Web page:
Most traditional treatments for male pattern baldness, like finasteride (a.k.a. Propecia®), require a prescription and work to regulate the unbalanced relationship between DHT and 5 alpha-reductase. By regulating DHT, the medication helps to bring the life cycle of the hair back to normal which helps to retain hair and also assist in bringing follicles back from dormancy. Companies like Keeps have recently made it even easier to get both prescription and over-the-counter treatments by offering them for purchase online.

Hair loss treatment with finasteride is not a cure, but a continuous treatment. At times, it may no longer be an appropriate medication to take, so going it alone without the recommendation of a physician is ill-advised. After all, you need to make sure what you’re using is actually the right thing for you. “You may not actually have the trait [for male pattern baldness] and you may be committing yourself to [an ongoing] treatment when you may not even have the condition,” says Dr. Shapiro. Go to your dermatologist if you think you are losing your hair, or take advantage of a company like Keeps (Dr. Shapiro is one of the company’s medical advisors) who offer online consultations with a network of doctors before the ability to purchase their products.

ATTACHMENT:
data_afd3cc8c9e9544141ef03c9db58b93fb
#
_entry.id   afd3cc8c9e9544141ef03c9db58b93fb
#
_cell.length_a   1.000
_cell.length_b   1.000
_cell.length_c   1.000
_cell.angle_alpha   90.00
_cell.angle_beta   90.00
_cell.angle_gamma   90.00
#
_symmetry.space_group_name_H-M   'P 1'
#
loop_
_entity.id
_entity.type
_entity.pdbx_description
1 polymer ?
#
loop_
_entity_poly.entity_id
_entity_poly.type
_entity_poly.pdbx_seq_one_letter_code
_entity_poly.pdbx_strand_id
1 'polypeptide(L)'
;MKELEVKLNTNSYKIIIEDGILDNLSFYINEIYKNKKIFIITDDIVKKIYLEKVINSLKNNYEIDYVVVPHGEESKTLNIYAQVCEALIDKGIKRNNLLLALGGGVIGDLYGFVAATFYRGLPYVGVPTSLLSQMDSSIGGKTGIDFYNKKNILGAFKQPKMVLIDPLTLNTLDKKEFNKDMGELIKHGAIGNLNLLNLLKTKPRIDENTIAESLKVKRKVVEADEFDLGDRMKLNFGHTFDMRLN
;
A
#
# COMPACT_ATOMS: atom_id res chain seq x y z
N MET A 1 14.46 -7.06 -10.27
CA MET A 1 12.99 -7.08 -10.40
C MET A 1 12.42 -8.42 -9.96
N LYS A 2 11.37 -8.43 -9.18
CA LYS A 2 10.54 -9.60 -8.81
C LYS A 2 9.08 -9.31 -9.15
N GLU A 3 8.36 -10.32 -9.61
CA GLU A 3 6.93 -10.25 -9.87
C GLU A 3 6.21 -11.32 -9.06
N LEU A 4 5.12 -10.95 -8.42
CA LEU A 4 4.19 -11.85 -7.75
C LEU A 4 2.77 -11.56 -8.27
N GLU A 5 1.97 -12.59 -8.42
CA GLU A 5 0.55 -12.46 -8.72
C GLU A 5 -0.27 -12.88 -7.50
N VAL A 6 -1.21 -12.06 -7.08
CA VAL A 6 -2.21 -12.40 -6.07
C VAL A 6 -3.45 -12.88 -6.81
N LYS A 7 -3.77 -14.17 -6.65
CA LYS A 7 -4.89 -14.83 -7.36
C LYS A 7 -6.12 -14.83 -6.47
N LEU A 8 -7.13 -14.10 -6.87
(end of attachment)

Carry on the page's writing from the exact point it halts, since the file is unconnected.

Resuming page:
[Editor’s note: Propecia is a prescription drug that may increase the risk of high-grade prostate cancer. It is not intended for use by women or children. Women who are pregnant, planning to become pregnant, or nursing should not handle crushed or broken tablets. Talk to your doctor to see if it’s the right treatment option for you.]

iStock / Torwai

Hair Issues are Scalp Issues

One of the first steps to an effective hair loss treatment program is to make sure you’re giving yourself the best possible start — and that means making sure your scalp is healthy. Yes, a hormonal imbalance is the root cause of male pattern baldness, but things like diet, hygiene, and even product buildup can play a big role.

“Men have a tendency to be a little more heavy-handed when they use styling aids,” says Christyn Nawrot, Education Director of PHYTOTM;. “Detoxing and doing a full regimen that's proper and healthy first is important before we even think about getting a thinning hair treatment.” Using products like non-stripping shampoo and scalp scrubs can help make sure the canvas is primed for optimal treatment. “If you have a healthy scalp, [chances are] you're going to have healthy hair,” notes Nawroth. Learn more about how scalp scrubs could work for you here.

Customizing Treatments

Most experts agree that to get the best results out of a program, it’s all about using a combination of treatments. The only way to find the right mix for you is to consult an expert. “Everything we do for our clients is based on their individual consultation,” says Lars Skjoth, founder and head of research and development of Danish hair-loss company HarklinikkenTM;. “It’s about the way you combine ingredients into one treatment plan. We custom blend formulas for each patient.”